Many comedians come to the District and flatter us by saying that DC audiences are the smartest. While I like to think that is true, I live here and know that might not be exactly correct.  It’s possible that we’re more up to speed on politics, but otherwise we’re pretty much like everyone. Case in point—in starting a story, Oliver threw out the question to a woman in the front row—“What first comes to mind when you think of Egypt?” Her response? “Sand.” That was definitely not the answer he was expecting. It sent him into peals of laughter. When he recovered, he went off on that response for a good 10 minutes. And with the dexterity of a skilled comedian, came back to that response over and over again.

While Oliver’s routine is splattered with f**k’s throughout, his commentary is clean, good-natured comedy. An evening with John Oliver is like sitting next to your high-school class clown for about 90 minutes of just all-out fun. If you love Oliver on “The Daily Show,” you’ll love and appreciate him even more after seeing his show.

Future performance dates can be found at iamjohnoliver.com.

4 nuggets out of 4

Kill Your Darlings: Just Killing Time—Movie

November 6, 2013

If you know nothing much about Allen Ginsberg before seeing “Kill Your Darlings,” despite good performances from all involved, you won’t know a whole lot more after leaving the theatre.Kill Your Darlings

Directed by John Krokidas and written by Krokidas and Austin Bunn, “Kill Your Darlings” is about the early college days of Allen Ginsberg (Daniel Radcliffe). Coming from a slightly dysfunctional New Jersey home with a mentally disturbed mother (Jennifer Jason Leigh) and a caring father, but not so caring husband, poet and teacher Louis (David Cross), Ginsberg is eager to begin his journey as a writer at Columbia University.

During a school tour, Ginsberg “meets cute” with Lucien Carr (Dane DeHaan) and is soon thrust into his circle of future literary giants for friends—Jack Kerouac (Jack Huston) and  William Burroughs (Ben Foster)—the most prominent. Casting a shadow over this group is David Kammerer (Michael C. Hall). Kammerer is a former teacher of Carr’s who follows him from St. Louis to New York City and is a key figure in the “Kill Your Darlings” story.

Set in the mid 1940s, “Kill Your Darlings” is ostensibly about the early members of the Beat Generation told through the eyes of Allen Ginsberg. While that much is true, the real star of the movie is Dane DeHaan’s Lucien Carr. As David Kammerer says to Ginsberg, “We’re the ones he needs, but never wants.” It’s impossible to take your eyes off him and no one does. Carr always seems to be at the center of the action. Whether or not DeHaan looks anything like Carr is hard to say, but DeHaan’s Carr throws off an indolent charm and his blue/grey eyes are hard to resist.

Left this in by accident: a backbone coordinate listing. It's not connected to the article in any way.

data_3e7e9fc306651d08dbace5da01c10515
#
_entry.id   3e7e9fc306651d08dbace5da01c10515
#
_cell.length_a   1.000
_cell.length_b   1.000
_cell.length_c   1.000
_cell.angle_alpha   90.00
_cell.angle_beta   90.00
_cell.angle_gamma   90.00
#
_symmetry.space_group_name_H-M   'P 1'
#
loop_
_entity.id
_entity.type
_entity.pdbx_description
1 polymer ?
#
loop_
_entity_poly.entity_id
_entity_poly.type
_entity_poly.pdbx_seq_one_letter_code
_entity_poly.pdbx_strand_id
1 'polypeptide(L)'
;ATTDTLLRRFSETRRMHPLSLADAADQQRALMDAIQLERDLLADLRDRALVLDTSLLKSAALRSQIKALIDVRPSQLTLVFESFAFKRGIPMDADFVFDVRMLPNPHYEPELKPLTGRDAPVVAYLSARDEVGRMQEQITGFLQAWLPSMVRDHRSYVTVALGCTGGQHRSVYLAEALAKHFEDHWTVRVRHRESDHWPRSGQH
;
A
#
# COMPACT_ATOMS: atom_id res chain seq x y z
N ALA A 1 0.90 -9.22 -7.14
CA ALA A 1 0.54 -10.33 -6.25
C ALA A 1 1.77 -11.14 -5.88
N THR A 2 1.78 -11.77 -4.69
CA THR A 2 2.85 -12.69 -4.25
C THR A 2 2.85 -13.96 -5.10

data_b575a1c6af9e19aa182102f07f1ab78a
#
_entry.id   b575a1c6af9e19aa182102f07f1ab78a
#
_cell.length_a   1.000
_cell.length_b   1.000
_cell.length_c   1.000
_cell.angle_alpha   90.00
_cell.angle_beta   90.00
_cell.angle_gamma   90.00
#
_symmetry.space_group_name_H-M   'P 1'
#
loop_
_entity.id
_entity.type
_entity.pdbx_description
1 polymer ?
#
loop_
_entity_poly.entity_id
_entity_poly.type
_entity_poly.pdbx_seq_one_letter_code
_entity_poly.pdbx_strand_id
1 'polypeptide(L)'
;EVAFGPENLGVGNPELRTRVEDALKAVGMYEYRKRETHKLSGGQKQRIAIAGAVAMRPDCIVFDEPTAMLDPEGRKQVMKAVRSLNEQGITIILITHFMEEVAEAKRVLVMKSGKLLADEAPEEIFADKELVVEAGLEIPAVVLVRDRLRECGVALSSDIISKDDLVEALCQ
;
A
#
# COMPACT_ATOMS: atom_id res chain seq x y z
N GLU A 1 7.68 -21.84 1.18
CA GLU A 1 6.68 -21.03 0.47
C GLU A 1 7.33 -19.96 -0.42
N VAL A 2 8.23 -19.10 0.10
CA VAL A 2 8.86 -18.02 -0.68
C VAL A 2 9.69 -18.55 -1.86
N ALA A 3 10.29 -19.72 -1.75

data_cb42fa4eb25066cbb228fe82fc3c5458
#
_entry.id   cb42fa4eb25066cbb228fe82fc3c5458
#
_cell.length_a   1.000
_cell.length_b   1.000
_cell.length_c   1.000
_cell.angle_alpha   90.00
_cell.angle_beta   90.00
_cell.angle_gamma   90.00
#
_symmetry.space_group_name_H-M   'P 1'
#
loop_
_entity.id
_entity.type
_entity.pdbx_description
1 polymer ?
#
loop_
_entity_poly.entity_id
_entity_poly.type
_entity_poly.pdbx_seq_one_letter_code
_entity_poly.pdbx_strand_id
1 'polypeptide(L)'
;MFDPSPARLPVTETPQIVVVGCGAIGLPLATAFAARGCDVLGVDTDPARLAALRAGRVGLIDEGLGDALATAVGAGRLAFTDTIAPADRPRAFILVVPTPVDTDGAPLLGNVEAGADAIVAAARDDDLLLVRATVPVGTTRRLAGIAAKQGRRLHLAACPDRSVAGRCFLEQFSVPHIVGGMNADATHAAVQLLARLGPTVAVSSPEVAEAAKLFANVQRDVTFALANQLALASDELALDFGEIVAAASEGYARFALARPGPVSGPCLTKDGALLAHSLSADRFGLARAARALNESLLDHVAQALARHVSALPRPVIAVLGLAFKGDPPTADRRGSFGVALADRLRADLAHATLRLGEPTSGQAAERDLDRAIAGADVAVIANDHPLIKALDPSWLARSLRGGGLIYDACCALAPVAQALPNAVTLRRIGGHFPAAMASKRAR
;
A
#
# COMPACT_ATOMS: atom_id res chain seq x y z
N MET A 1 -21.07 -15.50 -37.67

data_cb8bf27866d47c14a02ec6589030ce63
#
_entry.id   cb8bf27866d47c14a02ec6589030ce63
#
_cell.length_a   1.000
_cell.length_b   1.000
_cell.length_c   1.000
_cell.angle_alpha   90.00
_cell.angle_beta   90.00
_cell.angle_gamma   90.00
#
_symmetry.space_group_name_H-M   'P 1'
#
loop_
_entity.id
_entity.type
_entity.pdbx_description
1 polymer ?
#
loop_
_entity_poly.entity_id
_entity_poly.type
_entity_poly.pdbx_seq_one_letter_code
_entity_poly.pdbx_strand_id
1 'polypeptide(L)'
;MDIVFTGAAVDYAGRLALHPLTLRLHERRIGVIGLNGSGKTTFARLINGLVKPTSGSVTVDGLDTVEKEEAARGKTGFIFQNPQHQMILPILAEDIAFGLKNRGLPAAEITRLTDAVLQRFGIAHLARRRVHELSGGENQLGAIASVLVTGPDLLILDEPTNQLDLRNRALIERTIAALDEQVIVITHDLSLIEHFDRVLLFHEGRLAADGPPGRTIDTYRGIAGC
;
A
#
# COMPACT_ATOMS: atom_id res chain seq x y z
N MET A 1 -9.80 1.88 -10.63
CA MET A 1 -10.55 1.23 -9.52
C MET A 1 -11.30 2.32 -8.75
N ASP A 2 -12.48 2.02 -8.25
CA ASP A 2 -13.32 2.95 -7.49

All of the acting is terrific. Daniel Radcliffe shines as the somewhat shy, but open to anything Ginsberg. Michael C. Hall is very credible as the creepy Kammerer and, as noted, DeHaan is especially convincing. David Cross and Jennifer Jason Leigh in smaller roles are very good.

For a movie about the founders of the Beat Generation, we just don’t learn very much about them and their movement. Why was this group so influential? Surely it was more than about non-rhyming poetry. What was it?  What made Ginsberg special? “Kill Your Darlings” is an interesting teaser, but I want more.

2 nuggets out of 4

 

The Fifth Estate: Not Transparent Enough—Movie

November 5, 2013

“The tyrants of the world should beware…but what about the others?” Guardian journalist Nick Davies and WikiLeaks co-founder Daniel Berg ponder this question at the end of “The Fifth Estate.” This question really goes to the heart of the film. Directed by Bill Condon, based on books by  Daniel Domscheit-Berg and David Leigh and Luke Harding  and adapted by Josh Singer, “The Fifth Estate” is not so much a biography of Julian Assange, WikiLeaks founder, but is more about the growth of WikiLeaks and the power it had for good and evil.The_Fifth_Estate_poster

“The Fifth Estate” begins with the early days of WikiLeaks and the meeting of Assange (Benedict Cumberbatch) and Daniel Berg (Daniel Brühl). During that get-together they discover that they have similar ideals and goals. The two form a partnership, which in  Berg’s eyes is a partnership of equals. Working with Berg opens Assange up to a network of like-minded cohorts, bent on bringing transparency to the inner workings of corporations and governments. Through Berg’s computer pals, WikiLeaks is able to download information much faster and provide more immediacy to their work. It’s that immediacy and sense of urgency at all cost which eventually causes Berg to rethink what WikiLeaks is doing. Has its original intent gotten out of control?